FLIGHTS FROM PANAMA TO COSTA RICA. FLIGHTS FROM PANAMA
FLIGHTS FROM PANAMA TO COSTA RICA. CHEAP LOW COST AIRLINES. HOTEL FLIGHTS TO LAS VEGAS.
Flights From Panama To Costa Rica
Lonely Planet Panama (Country Travel Guide)
Nobody knows Panama like Lonely Planet. Our 5th edition will take you to the hottest nightlife of Panama City, through the wilderness of the Darien, to the palm-fringed beaches of Bocas del Toro and high up to the cloud forests of Boquete.
Lonely Planet guides are written by experts who get to the heart of every destination they visit. This fully updated edition is packed with accurate, practical and honest advice, designed to give you the information you need to make the most of your trip.
In This Guide:
Tailored itineraries help you get the most out of your Panama trip
Color highlights chapter showcases the top sights and activities
Unique Green Index makes eco-friendly travel easy
Série com um jovem Gaviăo-carrapateiro (Milvago chimachima) procurando parasitas no corpo da capivara - Series with a young Yellow-headed Caracara looking for parasites on the Capybara's body - 26-06-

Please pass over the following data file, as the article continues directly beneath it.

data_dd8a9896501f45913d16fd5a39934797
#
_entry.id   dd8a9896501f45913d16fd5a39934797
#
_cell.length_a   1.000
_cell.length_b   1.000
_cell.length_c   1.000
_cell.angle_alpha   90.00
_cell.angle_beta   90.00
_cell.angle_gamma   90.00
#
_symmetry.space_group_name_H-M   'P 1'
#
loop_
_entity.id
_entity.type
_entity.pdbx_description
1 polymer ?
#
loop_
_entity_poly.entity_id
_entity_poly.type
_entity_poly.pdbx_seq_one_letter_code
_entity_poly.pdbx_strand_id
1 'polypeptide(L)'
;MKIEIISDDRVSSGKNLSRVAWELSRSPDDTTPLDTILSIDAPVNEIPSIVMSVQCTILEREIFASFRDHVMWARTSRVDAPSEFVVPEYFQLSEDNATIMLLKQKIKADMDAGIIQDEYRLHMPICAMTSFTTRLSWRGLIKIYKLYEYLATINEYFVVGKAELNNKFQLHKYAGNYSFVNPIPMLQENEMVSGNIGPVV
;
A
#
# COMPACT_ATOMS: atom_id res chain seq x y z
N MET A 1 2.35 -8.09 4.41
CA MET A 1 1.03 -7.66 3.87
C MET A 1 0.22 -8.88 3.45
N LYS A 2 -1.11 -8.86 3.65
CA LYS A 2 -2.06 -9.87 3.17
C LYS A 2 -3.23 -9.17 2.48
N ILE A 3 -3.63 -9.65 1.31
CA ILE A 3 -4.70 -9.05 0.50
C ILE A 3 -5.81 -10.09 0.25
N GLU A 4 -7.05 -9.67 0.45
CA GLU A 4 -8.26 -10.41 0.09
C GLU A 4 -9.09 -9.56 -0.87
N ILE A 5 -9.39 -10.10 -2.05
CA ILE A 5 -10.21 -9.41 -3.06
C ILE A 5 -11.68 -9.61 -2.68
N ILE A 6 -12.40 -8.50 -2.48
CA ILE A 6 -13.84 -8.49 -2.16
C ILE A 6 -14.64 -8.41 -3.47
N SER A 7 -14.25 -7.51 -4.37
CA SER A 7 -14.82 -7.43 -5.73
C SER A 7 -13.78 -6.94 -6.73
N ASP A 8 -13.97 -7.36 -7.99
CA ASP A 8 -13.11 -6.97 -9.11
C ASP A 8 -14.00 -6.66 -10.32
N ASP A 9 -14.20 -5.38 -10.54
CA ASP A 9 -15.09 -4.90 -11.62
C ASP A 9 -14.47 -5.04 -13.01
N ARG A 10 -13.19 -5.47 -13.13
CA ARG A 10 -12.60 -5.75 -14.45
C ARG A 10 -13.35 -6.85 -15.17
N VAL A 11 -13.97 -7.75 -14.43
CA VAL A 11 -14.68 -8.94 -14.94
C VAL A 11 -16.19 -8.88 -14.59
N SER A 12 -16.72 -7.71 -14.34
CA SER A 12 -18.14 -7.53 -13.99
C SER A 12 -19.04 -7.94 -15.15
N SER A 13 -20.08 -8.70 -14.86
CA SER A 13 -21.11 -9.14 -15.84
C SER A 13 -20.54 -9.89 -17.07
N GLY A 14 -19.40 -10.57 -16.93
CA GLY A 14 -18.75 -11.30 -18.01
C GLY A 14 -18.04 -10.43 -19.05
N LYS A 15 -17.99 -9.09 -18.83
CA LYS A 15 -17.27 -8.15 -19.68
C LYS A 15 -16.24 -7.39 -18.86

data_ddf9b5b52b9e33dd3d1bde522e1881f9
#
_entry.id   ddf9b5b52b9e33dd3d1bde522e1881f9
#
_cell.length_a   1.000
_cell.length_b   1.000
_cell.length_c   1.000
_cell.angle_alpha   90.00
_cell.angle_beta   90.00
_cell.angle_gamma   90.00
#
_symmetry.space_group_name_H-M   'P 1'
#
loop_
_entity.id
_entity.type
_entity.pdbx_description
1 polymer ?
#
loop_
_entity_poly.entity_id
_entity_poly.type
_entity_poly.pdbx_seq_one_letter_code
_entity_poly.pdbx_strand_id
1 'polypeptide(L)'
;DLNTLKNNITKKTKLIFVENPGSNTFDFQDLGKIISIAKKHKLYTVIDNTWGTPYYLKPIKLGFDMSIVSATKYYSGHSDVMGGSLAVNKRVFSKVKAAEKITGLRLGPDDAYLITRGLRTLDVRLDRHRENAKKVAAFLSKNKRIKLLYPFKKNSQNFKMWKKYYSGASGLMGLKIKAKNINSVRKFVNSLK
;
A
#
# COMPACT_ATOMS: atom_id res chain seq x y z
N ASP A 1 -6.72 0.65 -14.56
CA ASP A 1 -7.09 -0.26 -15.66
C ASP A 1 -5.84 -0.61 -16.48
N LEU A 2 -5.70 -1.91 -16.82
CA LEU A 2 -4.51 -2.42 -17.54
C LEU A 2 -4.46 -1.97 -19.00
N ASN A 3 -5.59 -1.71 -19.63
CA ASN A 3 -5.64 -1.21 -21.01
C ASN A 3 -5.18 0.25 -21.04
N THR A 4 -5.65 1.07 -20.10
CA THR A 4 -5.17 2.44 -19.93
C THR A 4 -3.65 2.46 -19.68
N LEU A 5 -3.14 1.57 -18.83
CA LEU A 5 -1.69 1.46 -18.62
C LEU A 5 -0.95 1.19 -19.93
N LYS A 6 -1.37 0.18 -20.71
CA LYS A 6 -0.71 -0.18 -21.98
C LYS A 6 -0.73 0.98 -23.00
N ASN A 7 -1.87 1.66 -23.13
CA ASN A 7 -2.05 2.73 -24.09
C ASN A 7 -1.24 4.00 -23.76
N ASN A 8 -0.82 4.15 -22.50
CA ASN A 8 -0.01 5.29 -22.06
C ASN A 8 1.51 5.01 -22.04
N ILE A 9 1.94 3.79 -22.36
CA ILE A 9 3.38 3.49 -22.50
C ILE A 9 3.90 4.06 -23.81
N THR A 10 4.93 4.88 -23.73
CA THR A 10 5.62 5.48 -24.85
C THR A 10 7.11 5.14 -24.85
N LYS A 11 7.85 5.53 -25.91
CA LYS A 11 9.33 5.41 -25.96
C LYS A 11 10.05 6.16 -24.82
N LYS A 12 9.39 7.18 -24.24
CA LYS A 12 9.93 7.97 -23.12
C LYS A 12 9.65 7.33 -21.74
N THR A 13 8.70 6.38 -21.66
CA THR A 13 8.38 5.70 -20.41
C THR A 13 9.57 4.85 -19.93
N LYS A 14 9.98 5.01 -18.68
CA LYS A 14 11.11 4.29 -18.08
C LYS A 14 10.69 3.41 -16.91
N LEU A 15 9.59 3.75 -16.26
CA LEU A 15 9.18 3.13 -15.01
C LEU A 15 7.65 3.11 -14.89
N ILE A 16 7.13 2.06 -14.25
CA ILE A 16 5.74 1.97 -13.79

Foto capturada em Brasilia, Brasil.
Photo captured in Brasilia, Brazil.
O Gaviao-carrapateiro (Milvago chimachima) e uma ave da ordem Ciconiiformes (antigamente Falconiformes), da familia dos falconideos, que ocorre da America Central ao norte do Uruguai e da Argentina e em todo o Brasil, onde e um dos gavioes mais conhecidos. A especie possui cerca de 40 cm de comprimento, dorso marrom-escuro, cabeca, pescoco e partes inferiores branco-amareladas, face nua e alaranjada, asas longas, com nitida mancha branca, e cauda longa. E associado a pecuaria, alimentando-se de carrapatos e bernes, alem de lagartas, cupins e outros itens alimentares. Tambem e conhecido pelos nomes de caracara-branco, caracarai, caracaratinga, carapinhe, chimango, gaviao-pinhe, papa-bicheira, pinhe, pinhem, chimango, chimango-branco e chimango-carrapateiro e chimango-do-campo.